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HomeNewsArchivesHigher Fuel Costs Result in Yet Another WAPA Rate Increase

Higher Fuel Costs Result in Yet Another WAPA Rate Increase

Dec. 7, 2004 — V.I. residents will notice another hike in their electric rates this month due to higher fuel costs in November. However, the rate increase will soon be reduced, the V.I. Water and Power Authority predicted Tuesday.
WAPA Executive Director Alberto Bruno-Vega stated in a release that the December increase would take effect in bills being mailed out this week. The authority's new Levelized Energy Adjustment Clause (LEAC) factor is $0.146 per Kwh. The LEAC represents the consumers' share in covering WAPA's cost of purchasing fuel oil from Hovensa.
Utilizing this new factor, monthly electrical bills for residential customers using 500 Kwh will increase by $6.18 or 5.4 percent, according to the release.
Commercial customers using the average 1,200 Kwh will see an overall increase of $14.84 or about 3.9 percent, and large power customers using 30,000 Kwh will experience an increase of $313.26 or a 4.7 percent increase.
Residential water customers using an average of 2,400 gallons per month will also see an increase of 46 cents or 1.1 percent. This is the fourth time that WAPA has increased its LEAC factor since the Public Services Commission in August gave the utility permission to automatically adjust its rates based on the price of oil.
WAPA has advised the PSC that it plans to reduce its LEAC in January, which will result in a $5.22 or 4.3 percent reduction in residential electric bills due to an expected drop in oil costs in January. "WAPA hopes that this positive trend in lower fuel prices can be sustained during the New Year," Bruno-Vega said.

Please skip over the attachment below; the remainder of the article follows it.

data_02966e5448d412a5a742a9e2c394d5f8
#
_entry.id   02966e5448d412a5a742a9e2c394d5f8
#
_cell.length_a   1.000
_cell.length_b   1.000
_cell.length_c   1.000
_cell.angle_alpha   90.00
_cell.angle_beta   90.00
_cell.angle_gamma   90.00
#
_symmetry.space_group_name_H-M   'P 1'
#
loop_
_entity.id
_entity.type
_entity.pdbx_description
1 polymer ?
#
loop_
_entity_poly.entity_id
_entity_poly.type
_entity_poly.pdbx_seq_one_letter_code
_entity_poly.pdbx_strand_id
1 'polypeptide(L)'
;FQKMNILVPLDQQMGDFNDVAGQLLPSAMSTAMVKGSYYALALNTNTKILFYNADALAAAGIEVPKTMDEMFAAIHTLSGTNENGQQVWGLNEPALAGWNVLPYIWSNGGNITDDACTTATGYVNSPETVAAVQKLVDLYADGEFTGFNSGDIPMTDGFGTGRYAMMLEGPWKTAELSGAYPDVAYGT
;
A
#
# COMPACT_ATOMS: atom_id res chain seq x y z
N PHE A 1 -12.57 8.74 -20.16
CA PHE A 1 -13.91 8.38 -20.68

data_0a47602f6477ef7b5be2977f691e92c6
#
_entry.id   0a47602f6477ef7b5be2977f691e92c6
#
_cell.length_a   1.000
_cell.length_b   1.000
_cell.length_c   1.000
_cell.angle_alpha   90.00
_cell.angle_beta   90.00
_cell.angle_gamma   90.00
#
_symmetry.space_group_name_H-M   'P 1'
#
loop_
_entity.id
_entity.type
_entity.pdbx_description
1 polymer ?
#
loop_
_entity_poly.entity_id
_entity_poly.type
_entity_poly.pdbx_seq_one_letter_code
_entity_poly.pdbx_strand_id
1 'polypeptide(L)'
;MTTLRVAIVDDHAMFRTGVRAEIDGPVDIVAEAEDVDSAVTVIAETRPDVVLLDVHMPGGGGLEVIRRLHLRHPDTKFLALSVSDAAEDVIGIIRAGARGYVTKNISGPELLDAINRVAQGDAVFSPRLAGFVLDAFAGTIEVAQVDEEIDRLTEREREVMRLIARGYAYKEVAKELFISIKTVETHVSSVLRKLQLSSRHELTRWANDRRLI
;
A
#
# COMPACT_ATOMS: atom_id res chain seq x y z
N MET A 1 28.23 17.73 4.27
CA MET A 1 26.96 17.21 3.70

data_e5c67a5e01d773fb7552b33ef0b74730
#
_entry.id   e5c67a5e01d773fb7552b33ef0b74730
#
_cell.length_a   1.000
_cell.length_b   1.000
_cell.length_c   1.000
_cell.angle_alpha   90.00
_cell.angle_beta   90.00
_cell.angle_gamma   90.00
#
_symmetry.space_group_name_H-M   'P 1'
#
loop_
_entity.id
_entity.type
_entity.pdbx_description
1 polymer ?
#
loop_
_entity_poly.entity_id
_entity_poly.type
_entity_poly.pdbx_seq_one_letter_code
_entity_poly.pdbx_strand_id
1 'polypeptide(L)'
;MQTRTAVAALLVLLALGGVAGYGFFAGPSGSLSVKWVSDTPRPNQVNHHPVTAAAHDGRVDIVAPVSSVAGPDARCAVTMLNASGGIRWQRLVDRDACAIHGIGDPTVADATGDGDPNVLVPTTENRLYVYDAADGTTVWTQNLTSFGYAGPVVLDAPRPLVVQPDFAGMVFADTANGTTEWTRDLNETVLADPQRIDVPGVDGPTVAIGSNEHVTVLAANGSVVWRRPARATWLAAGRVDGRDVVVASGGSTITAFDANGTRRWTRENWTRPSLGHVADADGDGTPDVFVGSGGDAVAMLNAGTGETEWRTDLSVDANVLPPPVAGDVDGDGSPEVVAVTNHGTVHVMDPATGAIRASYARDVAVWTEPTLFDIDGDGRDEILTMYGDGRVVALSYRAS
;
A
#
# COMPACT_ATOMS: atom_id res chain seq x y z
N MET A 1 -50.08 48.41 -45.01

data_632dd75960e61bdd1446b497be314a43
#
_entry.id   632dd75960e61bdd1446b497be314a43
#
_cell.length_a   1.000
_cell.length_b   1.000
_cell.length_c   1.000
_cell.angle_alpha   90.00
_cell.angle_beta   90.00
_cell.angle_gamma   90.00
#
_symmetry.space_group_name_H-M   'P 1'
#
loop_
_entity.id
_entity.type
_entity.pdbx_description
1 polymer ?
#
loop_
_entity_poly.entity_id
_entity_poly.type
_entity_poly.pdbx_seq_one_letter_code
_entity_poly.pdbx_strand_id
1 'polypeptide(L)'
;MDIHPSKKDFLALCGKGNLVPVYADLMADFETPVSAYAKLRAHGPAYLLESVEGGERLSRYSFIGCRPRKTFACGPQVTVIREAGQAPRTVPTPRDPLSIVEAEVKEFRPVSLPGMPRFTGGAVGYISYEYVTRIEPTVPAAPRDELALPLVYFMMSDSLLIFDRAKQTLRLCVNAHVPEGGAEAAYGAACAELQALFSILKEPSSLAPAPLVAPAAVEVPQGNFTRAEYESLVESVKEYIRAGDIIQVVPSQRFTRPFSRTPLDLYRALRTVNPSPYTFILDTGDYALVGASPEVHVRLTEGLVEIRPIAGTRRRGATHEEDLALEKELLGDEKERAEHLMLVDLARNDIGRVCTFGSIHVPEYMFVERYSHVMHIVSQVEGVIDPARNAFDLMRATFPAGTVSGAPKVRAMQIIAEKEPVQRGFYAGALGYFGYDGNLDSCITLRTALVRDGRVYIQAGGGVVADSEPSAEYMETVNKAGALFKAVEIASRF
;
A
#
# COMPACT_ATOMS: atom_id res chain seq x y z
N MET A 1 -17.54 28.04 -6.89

The January preliminary forecast for the delivered price of oil is $47.27 compared to the $50.15 December price. Bruno-Vega said there is a one-month time lag in fuel prices while the inventories, which were purchased at last month's higher prices, are drawn down from Hovensa's stockpile.
"While the forecasts predict a reduction in fuel costs," Bruno-Vega said. "Any Middle East turmoil or other unforeseen event may affect this reduction in the cost of oil."
WAPA reminds its customers they can conserve energy and decrease costs by reducing consumption in homes and businesses and implementing energy-efficient practices including replacing incandescent light bulbs with fluorescent bulbs, installing timers on hot-water heaters or replacing them with solar water heaters and repairing leaky faucets.
Residents are also urged not to plant trees below or near power lines, because such vegetation interferes with the clean transmission of power to homes and businesses.
"WAPA is aggressively working towards reducing its operating costs in several ways: utilizing its waste heat recovery boilers more effectively and attacking reasons for line loss with a program that includes severe penalties for those customers stealing power and water through meter tampering," Bruno-Vega said, adding that the authority was conducting an assessment study of its power plants and is seeking alternative sources of energy.

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